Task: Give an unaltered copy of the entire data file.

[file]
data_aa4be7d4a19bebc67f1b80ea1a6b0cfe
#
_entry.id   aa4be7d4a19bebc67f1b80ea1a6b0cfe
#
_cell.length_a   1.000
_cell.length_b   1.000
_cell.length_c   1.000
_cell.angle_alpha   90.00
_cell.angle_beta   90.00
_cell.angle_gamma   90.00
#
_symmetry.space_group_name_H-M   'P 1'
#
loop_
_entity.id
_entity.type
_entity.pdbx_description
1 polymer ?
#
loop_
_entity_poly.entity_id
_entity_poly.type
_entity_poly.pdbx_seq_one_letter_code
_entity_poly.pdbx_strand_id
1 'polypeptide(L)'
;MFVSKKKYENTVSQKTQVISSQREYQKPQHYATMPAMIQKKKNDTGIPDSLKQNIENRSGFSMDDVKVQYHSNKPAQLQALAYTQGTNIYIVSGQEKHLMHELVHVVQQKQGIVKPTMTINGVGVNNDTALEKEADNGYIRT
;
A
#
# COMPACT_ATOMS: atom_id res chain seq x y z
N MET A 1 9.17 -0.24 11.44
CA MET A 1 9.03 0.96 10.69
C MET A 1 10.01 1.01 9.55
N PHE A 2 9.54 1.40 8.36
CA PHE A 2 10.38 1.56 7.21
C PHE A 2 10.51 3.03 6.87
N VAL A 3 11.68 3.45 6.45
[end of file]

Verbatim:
data_aa4be7d4a19bebc67f1b80ea1a6b0cfe
#
_entry.id   aa4be7d4a19bebc67f1b80ea1a6b0cfe
#
_cell.length_a   1.000
_cell.length_b   1.000
_cell.length_c   1.000
_cell.angle_alpha   90.00
_cell.angle_beta   90.00
_cell.angle_gamma   90.00
#
_symmetry.space_group_name_H-M   'P 1'
#
loop_
_entity.id
_entity.type
_entity.pdbx_description
1 polymer ?
#
loop_
_entity_poly.entity_id
_entity_poly.type
_entity_poly.pdbx_seq_one_letter_code
_entity_poly.pdbx_strand_id
1 'polypeptide(L)'
;MFVSKKKYENTVSQKTQVISSQREYQKPQHYATMPAMIQKKKNDTGIPDSLKQNIENRSGFSMDDVKVQYHSNKPAQLQALAYTQGTNIYIVSGQEKHLMHELVHVVQQKQGIVKPTMTINGVGVNNDTALEKEADNGYIRT
;
A
#
# COMPACT_ATOMS: atom_id res chain seq x y z
N MET A 1 9.17 -0.24 11.44
CA MET A 1 9.03 0.96 10.69
C MET A 1 10.01 1.01 9.55
N PHE A 2 9.54 1.40 8.36
CA PHE A 2 10.38 1.56 7.21
C PHE A 2 10.51 3.03 6.87
N VAL A 3 11.68 3.45 6.45